The Royal BC Museum’s latest exhibit began with a canoe landing in Victoria’s Inner Harbour.
Sacred Journey is RBCM’s newest exhibit which took seven years to produce. It examines the vital link that canoes have to Indigenous groups across the Pacific Northwest.
“Our people have been on this coast for millennia, for thousands of years, and are dependent on the ocean for sustenance,” said Hereditary Chief Frank Brown of Heiltsuk Nation.
As part of the ceremony, the groups travelled by canoe to the harbour where they were granted permission to come ashore. A march to the museum shortly followed, where the exhibit was given a ceremonial blessing.
Brown, who is also a co-curator of the exhibit, says it highlights how canoe culture was lost due to colonialism and later reemerged among Indigenous Peoples. Sacred Journey features dozens of interviews and educational videos, providing a perspective from First Nations.
“When we bring back our singing, dancing, the canoe culture, and all these different things it brings healing. It brings self-identity,” said Michelle Robinson, who is featured in the exhibit.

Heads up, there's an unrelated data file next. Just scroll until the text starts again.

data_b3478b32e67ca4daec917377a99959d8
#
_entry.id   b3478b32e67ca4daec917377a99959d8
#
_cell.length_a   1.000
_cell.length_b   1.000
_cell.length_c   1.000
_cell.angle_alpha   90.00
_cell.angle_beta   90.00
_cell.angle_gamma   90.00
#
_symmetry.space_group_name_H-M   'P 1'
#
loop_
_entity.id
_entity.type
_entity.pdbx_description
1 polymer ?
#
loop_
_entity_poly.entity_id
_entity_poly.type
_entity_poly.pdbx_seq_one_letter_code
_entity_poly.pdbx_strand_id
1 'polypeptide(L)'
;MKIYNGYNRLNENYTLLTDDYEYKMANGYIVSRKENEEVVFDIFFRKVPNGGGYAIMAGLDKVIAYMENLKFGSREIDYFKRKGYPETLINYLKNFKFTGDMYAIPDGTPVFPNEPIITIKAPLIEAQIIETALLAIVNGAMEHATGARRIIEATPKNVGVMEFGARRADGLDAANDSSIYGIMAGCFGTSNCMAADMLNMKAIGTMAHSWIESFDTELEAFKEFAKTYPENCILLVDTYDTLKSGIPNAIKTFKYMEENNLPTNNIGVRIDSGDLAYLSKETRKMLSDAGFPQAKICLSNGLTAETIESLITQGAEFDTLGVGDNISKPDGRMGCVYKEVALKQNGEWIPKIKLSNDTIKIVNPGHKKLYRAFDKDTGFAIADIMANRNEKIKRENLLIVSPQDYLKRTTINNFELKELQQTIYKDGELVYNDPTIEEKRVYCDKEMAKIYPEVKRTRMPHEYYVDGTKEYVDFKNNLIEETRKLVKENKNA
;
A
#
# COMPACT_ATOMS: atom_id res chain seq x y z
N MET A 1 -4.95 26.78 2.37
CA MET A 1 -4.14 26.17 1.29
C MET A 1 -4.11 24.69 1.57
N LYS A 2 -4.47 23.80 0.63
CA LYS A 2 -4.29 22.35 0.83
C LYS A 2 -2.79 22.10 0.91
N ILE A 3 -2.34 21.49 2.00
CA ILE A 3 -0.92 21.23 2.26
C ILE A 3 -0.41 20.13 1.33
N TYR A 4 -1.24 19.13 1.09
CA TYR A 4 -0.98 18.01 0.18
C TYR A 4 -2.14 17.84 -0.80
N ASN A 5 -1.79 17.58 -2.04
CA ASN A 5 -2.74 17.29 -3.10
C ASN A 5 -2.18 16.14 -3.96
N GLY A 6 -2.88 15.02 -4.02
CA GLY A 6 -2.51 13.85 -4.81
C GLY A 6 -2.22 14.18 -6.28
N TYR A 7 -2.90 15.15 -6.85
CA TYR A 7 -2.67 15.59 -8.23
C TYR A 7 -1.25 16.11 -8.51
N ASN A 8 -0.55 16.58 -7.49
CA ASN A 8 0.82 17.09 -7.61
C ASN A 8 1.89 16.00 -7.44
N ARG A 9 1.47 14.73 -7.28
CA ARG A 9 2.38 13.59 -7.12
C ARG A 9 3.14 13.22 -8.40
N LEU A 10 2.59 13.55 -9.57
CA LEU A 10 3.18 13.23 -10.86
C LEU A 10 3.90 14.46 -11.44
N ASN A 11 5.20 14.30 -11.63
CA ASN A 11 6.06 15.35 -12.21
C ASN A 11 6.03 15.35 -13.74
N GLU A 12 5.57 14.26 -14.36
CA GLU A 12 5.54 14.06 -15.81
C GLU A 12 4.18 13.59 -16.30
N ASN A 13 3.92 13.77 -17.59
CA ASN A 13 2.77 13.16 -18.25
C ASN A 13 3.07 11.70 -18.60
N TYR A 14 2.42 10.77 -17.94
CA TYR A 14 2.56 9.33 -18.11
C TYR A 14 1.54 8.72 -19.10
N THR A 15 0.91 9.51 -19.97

Alongside the exhibit, a collection of photographs will be showcasing Bákvḷá, a term in Heiltsuk language that conveys the meaning of “collecting and gathering food for the winter season.”
The photo series is presented by Margaret Brown, an elder and a survivor of a residential school. She is one of the few remaining people who can speak the Heiltsuk language.
The exhibit has a price tag of around $300,000 and was first hosted at the Campbell River Museum, followed by Science World in Vancouver. The public can visit the exhibit for free starting May 5 through Oct 29.
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